Carrie Buckwalter | 2024 I.S. Symposium

Name: Carrie Buckwalter
Title: Our Quest for a New World Order: the Effects of Collective Narcissism and Conspiratorial Belief on Sharing Conspiratorial Headlines
Major: Political Science and Psychology
Advisor: Dr. Joseph Coll and Dr. Nathan Foster

When looking at conspiracy theories, people usually turn to personality traits to understand why individuals believe in them. One of the main gaps when trying to understands at conspiracy theories is looking at the combination of beliefs and personality traits to understand an individual’s behaviors. This study looks at the effects of collective narcissism and conspiratorial belief on sharing conspiracy theories online. Within this study, I argue that conspiratorial belief can act as both moderator and mediator to understand its effect of the underlying mechanism between collective narcissism and online interaction with conspiracy theories.

This research study used survey methods to measure a sample of 100 participants on CloudResearch. Afterward, I ran a series of multivariate linear regressions to determine the effects of a conspiratorial belief as both a mediator and a moderator. The multivariate regression showed that conspiratorial belief acts partial mediator. These results indicate that conspiratorial belief can partially explain the relationship between collective narcissism and sharing conspiracy theories online. Another multivariate regression showed that conspiratorial belief was not found to be statistically significant as a moderator. These results show that researchers need to consider multiple variables, not just one trait or another, when researching or trying to understand conspiracy theories. Future research should examine collective narcissism and conspiratorial belief’s effect on in-person engagement with conspiracies or how conspiracy theories are created.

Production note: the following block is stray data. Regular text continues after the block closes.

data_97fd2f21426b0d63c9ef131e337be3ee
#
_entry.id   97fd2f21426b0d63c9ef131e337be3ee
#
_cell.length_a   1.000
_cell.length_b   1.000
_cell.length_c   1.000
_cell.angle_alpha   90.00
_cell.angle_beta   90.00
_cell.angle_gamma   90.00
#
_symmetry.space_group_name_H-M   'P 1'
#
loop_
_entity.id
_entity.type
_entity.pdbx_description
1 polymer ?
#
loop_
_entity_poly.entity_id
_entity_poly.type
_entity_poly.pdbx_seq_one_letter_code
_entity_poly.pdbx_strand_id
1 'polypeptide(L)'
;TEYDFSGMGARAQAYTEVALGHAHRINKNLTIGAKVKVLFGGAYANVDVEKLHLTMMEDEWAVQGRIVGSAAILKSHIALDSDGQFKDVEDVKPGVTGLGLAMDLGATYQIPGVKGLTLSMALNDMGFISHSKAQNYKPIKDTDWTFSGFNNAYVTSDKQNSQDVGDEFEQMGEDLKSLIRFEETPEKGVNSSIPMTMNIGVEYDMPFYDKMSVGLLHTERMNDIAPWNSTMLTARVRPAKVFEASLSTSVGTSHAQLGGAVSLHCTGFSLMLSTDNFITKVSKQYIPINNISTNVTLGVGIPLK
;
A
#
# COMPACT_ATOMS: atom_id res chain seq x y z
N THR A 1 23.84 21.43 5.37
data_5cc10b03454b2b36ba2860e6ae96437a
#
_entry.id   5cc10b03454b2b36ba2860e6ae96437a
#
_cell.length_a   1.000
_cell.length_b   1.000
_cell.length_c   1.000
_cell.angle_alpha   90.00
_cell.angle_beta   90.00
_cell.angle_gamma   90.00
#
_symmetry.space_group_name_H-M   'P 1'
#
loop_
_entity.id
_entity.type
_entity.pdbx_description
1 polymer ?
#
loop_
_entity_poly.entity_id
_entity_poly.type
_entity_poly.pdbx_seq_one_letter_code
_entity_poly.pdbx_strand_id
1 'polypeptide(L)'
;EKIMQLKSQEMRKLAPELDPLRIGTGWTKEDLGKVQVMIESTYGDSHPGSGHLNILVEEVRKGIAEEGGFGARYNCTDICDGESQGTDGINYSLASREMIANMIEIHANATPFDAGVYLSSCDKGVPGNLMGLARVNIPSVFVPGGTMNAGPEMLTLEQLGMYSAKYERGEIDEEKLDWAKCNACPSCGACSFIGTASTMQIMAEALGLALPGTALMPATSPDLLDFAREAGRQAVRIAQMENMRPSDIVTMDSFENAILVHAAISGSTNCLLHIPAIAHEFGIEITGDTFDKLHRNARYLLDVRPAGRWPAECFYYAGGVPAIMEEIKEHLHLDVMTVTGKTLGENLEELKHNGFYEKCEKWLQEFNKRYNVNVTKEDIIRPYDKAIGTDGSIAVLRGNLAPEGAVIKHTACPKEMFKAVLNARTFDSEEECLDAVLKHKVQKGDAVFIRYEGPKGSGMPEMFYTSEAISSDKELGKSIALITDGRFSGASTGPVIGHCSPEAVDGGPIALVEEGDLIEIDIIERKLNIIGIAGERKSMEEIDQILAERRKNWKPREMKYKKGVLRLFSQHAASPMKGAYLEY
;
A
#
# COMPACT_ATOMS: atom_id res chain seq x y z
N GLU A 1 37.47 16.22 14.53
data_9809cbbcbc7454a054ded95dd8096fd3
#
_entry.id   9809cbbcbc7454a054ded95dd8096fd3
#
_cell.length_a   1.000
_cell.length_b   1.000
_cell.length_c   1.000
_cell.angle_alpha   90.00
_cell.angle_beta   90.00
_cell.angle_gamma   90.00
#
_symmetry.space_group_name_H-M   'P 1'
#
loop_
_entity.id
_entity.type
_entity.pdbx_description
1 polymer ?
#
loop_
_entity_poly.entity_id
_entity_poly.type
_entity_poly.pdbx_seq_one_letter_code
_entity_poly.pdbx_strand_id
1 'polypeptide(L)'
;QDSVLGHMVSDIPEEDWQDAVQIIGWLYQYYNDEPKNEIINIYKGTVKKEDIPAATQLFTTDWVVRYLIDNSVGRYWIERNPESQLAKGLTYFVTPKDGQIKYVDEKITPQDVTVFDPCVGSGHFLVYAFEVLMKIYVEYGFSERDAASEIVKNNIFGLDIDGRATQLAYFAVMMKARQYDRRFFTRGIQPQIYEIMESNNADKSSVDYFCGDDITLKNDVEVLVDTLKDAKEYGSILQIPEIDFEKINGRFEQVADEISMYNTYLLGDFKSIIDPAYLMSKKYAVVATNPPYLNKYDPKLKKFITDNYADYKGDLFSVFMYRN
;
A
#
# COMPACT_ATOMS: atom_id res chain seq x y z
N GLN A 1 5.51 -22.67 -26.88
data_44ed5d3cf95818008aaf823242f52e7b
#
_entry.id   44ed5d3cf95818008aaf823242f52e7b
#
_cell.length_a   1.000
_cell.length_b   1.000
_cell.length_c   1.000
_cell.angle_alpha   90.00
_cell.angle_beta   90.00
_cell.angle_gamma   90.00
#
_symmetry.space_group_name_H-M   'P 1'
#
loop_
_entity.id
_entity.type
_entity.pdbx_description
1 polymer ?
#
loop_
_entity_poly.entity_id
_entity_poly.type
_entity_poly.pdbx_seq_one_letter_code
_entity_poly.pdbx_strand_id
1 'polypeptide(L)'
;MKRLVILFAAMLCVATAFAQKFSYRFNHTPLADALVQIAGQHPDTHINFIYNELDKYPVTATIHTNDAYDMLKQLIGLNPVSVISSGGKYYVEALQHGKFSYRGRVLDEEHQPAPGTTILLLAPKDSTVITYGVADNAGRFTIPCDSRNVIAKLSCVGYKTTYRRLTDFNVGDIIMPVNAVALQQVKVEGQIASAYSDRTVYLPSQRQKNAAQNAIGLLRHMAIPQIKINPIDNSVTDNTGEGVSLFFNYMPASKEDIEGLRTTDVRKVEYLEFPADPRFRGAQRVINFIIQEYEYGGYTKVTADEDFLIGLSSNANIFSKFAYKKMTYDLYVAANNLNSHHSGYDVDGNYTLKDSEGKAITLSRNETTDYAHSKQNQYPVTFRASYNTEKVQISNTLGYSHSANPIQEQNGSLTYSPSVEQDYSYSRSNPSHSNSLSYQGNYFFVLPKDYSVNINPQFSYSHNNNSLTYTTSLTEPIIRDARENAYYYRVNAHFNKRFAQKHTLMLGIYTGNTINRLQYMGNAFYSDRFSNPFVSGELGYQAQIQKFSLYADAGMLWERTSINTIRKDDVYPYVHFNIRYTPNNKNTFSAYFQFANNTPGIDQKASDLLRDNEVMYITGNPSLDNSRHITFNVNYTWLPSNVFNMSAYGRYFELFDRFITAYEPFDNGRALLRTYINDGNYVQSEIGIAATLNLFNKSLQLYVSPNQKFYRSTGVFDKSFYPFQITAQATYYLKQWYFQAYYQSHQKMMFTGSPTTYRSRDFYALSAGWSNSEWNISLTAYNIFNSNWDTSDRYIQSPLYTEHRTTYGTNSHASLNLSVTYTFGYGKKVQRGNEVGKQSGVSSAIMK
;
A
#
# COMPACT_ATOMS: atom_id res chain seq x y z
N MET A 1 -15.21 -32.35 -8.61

Posted in Symposium 2024 on April 22, 2024.